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S= Semester Y= Year YearRequired Courses/Elective Courses FreshmanWorld Studies (Y) SophomoreContemporary World Issues (S) or World History A.P. (Y) or.

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Presentation on theme: "S= Semester Y= Year YearRequired Courses/Elective Courses FreshmanWorld Studies (Y) SophomoreContemporary World Issues (S) or World History A.P. (Y) or."— Presentation transcript:

1 S= Semester Y= Year YearRequired Courses/Elective Courses FreshmanWorld Studies (Y) SophomoreContemporary World Issues (S) or World History A.P. (Y) or European History A.P. (Y) Psychology (S) JuniorUnited States History (Y) or United States History A.P. (Y) SeniorCivics (S) /Economics (S) World History A.P. (Y) European History A.P. (Y) Psychology (S)

2 Required Sophomore Choices World History Advanced Placement (WHAP) --- (year-long) European History Advanced Placement (MEHAP) --- (year-long) Contemporary World Issues (CWI) --- (semester) Sophomore Elective Psychology --- (semester)

3 CWI Roughly 1/2 hour of homework on most nights Covers modern world history from WWII-Present (continues where World Studies ended) Class activities include lecture/class discussion, role-plays/simulations, group activities, and research. Types of evaluation include multiple-choice tests, in-class essays, oral reports, class participation, and research products.

4 WHAP v. MEHAP At least one hour of homework on most nights, but at times 2 hours a night is required. Covers World History from 8000 BCE-Present Fast paced college level analysis of political, economic and social developments of each era Preparation for Advanced Placement test in May At least one hour of homework on most nights, but at times 2 hours a night is required. Covers European History from 1400-present Fast paced college level analysis of political, economic and social developments of each era Preparation for Advanced Placement test in May

5 WHAP v. MEHAP cont. In-class Activities include Lecture/Class discussion, Writing Activities, Group reviews, and Research Types of evaluation include Multiple-choice tests, In-class essays, Oral reports, Class participation, Research products In-class Activities include Lecture/Class discussion, Writing Activities, Group reviews, and Research Types of evaluation include Multiple-choice tests, In-class essays, Oral reports, Class participation, Research products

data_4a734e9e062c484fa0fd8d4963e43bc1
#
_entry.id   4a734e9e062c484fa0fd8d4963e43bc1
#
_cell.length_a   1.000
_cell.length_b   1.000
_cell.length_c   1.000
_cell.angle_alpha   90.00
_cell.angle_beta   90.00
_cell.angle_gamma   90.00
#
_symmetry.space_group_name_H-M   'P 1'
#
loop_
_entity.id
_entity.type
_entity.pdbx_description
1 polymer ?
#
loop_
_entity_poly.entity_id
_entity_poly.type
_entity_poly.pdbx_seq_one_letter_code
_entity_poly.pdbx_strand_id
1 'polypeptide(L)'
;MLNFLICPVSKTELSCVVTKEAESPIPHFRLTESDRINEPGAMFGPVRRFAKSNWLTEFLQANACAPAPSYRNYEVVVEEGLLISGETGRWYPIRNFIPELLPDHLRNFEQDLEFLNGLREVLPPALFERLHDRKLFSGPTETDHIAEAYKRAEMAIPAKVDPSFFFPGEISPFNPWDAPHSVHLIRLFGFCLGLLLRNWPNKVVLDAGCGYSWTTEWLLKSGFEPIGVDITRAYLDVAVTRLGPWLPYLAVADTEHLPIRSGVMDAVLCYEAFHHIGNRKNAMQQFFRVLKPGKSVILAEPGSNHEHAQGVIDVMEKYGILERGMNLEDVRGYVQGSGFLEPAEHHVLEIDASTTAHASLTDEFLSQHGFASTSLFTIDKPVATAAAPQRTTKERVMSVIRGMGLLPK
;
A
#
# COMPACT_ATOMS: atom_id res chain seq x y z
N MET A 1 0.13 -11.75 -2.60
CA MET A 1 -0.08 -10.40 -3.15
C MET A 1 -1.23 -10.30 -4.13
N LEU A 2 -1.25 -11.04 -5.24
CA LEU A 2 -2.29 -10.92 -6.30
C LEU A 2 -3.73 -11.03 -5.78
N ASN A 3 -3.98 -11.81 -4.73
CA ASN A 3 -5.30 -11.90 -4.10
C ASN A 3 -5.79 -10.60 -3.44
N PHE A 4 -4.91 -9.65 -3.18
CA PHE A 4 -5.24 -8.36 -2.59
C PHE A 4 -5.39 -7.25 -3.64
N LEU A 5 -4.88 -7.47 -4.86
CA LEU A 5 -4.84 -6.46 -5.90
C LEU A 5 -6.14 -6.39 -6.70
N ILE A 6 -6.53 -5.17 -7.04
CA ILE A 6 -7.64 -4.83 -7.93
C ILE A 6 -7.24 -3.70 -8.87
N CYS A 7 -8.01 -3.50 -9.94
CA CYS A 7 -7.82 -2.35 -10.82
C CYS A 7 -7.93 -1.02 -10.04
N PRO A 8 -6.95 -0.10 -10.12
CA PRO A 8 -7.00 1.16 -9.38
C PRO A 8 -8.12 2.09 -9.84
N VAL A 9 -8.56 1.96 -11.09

6 Psychology Group and pair work, discussions, experiments, optical art, role playing, guest speakers, related films Evaluation involves individual and group projects, short answer and short essay tests, application of theories to self and larger community

7 Psychology min. reading, STAR notes, or projects 4 nights a week. College prep text Students learn about themselves and the reasons behind their thinking and actions.

8 Junior Choices United States History Advanced Placement (USHAP) From 1600 to Present Fast paced college level analysis in preparation for the AP test United States History 1900 to the present, preceded by a one month review of pre concepts

9 USHAP v. USH Class Activities Daily verbal responses required Concept mapping Primary source analysis Small group and whole class presentations Philosophical chairs Interactive activities and simulations Homework review and discussion Video clips and slides Debate and discussion Presentations

10 USHAP v. USH Homework 10 pages of reading, 5 nights a week Written STAR notes and response to summary questions Independent, self- motivated learning 5 to 8 pages of reading 3-5 times a week Written STAR notes or other notes Paragraphs or reading analysis

11 USHAP v. USH Evaluations Exams: –Multiple choice and essays (no notes) –College level vocabulary and analysis –Comprehensive final –Year-long presentation project Exams: –Multiple Choice –Essay –Short Answer –Analysis and Opinion –Project Presentations

12 Required Senior Classes Civics --- (semester) Economics --- (semester) Senior Electives Psychology --- (semester) WHAP --- (year-long) MEHAP --- (year-long)

13 Reasons to take an AP Class You LOVE History You want your brain to grow and become more efficient You want to challenge yourself You want to think deeply about things You want to get into a good college You want to save some money on college tuition You want a good, steady, well paying Job someday soon. You want to learn how to write the kind of essay that will get you into any program in the world You want to learn how to read and process a lot of information effectively

14 Reasons Not to take an AP Class You are already taking 2 or more AP or Honors classes in other subjects You are planning to participate seriously in sports (3 or more hours daily) You have extensive extracurricular obligations (Cheer, Band, Job, Music Career, Family, etc for 3 or more hours daily) You Hate History You Hate reading, even subjects you are interested in

15 Please Notice…. I dont know how…. Is not one of the reasons to avoid an AP class. These skills are so essential, and these classes are seen as so significant by power holders, that if you sign up and put in the work, we will get you from where you are to where you need to be. We Promise


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